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Stacked Traffic — An Incredible Feat!
Written 50 years ago by Cecil Goddard, EAA 16663, Alida, Saskatchewan
October 2019 - When two RCAF Avro Ansons collided and stuck together during World War II, they created a biplane out of one of the more freakish accidents that occurred during the heavy flight-training programs of that period. All bailed out except the pilot of the top ship who discovered that he could fly both planes with his set of controls, and brought the mess in for a relatively perfect landing. The two ships were hangared together piggy-back, and then the top plane was hoisted to the rafters and the lower one wheeled away.
Because the upper ship was nosed slightly into the lower, the two held together. The upper ship was headed slightly to starboard, with the port wheel between the fuselage and nacelle. The fins and rudders ended up pretty much in line with each other. The cabin of the lower machine was beat up by the propellers throwing debris. Both planes were overhauled and flown again. These Ansons were excellent and rugged machines, but I can't remember the name of the pilot.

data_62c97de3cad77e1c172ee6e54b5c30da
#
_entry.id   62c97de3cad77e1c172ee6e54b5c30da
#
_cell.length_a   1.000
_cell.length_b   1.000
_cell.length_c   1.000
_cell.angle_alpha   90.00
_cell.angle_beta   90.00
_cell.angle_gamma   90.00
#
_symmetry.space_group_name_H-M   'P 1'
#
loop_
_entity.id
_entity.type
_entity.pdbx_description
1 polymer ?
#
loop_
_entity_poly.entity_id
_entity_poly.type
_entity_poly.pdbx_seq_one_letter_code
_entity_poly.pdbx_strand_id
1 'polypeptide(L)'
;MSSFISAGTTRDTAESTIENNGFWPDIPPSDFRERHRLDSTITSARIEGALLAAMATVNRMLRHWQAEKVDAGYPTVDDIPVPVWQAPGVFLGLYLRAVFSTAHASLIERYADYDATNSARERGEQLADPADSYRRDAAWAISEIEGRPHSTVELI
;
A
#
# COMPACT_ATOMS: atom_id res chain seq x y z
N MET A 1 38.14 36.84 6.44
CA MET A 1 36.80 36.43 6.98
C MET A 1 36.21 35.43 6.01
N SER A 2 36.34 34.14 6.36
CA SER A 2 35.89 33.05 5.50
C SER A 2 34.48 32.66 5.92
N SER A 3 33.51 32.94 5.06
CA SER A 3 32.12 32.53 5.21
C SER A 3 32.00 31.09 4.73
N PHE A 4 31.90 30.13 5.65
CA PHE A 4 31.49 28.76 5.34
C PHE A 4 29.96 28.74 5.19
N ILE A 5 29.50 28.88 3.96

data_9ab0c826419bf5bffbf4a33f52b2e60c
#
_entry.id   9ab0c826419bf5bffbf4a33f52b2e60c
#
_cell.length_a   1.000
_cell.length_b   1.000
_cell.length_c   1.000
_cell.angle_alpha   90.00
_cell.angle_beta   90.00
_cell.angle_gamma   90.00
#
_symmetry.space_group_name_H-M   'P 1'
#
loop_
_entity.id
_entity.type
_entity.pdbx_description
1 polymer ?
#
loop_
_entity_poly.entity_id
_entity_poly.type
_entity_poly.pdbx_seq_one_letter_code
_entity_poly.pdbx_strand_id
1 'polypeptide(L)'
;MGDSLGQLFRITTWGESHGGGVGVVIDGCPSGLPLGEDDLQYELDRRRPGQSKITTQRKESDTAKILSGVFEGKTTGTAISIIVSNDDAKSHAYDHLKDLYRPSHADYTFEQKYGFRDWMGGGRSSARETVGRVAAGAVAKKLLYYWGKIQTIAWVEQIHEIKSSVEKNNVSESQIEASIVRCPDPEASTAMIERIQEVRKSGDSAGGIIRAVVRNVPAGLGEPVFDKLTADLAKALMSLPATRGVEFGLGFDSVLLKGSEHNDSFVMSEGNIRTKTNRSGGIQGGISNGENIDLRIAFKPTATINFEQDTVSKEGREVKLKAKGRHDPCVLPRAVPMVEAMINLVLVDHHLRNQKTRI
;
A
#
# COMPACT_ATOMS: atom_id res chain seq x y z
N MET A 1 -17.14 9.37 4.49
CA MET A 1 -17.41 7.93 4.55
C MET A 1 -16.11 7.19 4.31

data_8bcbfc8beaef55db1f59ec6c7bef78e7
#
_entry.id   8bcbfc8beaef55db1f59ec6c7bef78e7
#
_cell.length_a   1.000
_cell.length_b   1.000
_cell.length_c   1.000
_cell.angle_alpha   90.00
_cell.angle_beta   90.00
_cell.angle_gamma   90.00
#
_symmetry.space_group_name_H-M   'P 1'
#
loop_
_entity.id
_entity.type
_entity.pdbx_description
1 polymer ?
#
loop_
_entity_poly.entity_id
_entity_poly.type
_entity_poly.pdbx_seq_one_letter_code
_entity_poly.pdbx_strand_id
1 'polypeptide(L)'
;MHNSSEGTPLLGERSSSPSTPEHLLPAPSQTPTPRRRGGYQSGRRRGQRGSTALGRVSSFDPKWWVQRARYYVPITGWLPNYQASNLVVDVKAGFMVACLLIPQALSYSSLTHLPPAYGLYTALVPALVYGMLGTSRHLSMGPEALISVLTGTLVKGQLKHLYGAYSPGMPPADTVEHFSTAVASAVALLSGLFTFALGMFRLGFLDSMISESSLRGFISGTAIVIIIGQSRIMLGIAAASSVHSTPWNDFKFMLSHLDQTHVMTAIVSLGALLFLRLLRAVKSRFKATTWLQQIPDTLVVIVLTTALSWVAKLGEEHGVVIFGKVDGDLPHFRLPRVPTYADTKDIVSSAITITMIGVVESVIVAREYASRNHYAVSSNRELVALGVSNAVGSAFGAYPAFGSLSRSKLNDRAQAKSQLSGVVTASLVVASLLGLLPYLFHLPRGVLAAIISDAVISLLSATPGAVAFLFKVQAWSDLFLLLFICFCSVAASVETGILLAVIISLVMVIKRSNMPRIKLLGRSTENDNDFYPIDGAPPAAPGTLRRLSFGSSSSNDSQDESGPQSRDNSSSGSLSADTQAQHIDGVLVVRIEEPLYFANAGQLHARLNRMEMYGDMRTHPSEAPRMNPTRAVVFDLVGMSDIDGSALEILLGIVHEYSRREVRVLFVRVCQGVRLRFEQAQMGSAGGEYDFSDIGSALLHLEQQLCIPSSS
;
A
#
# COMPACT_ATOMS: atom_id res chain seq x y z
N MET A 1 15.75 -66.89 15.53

The fellows got a great kick out of landing under unusual circumstances and would not shy away from the opportunity for the world. This pilot took the "cake." Coming in on one engine after the other quit wasn't too impressive, and the pilot usually climbed out stretching and yawning nonchalantly. Coming in wheels-up created a bit of excitement. However, if the pilot returned dragging telephone wires or with tree limbs stuck through the wood wing, it was usually the end of his career.
This pilot knew, however, that he had outdone all and, emerging from the ship roaring with laughter, challenged the others to try to top it.